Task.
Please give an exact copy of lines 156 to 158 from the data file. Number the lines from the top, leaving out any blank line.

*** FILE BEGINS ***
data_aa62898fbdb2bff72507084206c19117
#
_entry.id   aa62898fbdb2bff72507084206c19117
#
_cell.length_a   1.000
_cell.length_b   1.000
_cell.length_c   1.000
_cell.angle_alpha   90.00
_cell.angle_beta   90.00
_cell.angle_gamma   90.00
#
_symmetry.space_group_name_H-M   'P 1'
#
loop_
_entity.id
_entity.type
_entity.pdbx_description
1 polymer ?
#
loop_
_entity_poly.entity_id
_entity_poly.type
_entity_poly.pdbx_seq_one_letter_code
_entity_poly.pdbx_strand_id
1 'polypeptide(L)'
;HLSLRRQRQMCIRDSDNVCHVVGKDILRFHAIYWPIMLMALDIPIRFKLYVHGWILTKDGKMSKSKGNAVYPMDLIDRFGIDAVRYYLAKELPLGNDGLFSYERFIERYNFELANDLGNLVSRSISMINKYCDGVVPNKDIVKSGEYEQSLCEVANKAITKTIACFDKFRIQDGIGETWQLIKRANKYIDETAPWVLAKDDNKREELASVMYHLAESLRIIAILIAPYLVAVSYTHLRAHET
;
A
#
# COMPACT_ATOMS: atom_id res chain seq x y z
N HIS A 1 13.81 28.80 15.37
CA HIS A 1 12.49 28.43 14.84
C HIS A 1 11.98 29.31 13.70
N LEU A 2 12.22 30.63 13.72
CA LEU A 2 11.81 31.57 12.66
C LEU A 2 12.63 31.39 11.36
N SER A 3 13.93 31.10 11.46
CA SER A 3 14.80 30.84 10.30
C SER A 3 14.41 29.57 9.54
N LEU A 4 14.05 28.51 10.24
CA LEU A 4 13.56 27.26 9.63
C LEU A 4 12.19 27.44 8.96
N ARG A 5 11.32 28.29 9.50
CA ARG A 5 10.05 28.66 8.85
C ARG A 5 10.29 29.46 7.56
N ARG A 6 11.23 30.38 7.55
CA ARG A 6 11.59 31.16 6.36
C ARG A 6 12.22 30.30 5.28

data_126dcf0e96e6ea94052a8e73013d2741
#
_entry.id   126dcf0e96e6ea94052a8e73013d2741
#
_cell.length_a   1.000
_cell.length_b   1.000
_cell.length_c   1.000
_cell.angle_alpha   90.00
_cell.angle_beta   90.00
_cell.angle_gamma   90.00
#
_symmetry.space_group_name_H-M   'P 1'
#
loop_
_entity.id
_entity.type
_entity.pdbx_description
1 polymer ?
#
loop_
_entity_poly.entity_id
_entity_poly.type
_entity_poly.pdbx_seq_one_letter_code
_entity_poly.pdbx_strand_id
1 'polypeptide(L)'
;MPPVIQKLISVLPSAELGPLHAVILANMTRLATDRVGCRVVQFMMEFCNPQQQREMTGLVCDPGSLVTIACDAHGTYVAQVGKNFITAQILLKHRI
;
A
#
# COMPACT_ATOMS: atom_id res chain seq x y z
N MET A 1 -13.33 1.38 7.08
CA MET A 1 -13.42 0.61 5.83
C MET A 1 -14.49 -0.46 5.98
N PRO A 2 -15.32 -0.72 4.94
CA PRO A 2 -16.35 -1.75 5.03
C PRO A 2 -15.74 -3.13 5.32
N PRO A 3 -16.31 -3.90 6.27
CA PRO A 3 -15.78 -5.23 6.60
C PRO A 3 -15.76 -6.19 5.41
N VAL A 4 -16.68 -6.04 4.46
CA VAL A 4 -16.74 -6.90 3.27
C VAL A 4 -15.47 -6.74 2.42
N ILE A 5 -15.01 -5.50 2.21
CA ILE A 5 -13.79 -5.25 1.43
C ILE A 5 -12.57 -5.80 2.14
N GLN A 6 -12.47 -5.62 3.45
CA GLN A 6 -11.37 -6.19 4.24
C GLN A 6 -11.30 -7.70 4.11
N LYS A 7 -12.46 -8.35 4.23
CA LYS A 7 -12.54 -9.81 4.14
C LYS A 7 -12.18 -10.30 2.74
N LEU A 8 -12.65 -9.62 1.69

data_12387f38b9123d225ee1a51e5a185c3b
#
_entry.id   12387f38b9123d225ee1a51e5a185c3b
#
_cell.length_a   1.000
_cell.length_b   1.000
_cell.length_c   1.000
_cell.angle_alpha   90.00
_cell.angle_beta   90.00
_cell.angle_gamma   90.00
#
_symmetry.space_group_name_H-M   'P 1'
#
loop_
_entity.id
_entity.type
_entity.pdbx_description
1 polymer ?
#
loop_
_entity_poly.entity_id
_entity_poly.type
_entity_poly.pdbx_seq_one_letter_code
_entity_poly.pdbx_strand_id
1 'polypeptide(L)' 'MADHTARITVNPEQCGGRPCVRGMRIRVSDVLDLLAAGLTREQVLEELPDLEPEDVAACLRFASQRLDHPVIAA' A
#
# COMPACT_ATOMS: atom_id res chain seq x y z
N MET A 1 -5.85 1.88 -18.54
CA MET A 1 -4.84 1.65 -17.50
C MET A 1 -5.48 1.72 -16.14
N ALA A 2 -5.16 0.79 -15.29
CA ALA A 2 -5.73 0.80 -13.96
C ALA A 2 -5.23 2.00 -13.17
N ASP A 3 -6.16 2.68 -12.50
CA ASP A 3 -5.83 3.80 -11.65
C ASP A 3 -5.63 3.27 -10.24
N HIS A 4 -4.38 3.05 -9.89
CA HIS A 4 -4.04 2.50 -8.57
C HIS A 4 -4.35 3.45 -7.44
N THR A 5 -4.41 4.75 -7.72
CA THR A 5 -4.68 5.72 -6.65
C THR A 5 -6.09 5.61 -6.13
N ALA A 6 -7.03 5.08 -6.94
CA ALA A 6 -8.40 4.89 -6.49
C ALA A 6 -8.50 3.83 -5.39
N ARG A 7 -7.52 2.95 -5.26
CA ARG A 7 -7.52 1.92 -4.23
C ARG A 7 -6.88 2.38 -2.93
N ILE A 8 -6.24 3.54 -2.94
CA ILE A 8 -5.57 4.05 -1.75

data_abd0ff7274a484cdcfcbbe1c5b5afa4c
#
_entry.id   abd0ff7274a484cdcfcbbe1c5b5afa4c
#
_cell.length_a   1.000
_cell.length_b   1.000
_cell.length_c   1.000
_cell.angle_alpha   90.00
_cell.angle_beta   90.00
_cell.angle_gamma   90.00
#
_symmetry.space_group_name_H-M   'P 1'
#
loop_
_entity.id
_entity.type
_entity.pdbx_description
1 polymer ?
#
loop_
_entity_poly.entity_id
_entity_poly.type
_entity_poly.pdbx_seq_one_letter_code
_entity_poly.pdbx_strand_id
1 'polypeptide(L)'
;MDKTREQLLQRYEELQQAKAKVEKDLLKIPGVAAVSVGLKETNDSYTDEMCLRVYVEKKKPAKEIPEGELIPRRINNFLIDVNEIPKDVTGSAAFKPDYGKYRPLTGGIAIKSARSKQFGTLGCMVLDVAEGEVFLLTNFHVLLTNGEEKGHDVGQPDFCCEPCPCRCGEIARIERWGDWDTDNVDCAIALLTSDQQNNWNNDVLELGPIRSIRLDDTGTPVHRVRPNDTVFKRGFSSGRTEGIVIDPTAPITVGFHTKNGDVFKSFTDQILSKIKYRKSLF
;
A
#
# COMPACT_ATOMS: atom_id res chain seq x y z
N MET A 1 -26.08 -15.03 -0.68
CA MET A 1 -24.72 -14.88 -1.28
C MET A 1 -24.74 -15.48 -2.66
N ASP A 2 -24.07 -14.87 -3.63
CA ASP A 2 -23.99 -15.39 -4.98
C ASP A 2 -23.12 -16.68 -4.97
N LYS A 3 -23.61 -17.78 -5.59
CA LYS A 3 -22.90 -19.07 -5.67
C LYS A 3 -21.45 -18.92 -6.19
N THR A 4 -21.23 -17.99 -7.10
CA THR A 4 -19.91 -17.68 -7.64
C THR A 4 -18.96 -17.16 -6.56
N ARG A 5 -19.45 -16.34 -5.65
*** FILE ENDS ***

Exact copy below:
_cell.length_b   1.000
_cell.length_c   1.000
_cell.angle_alpha   90.00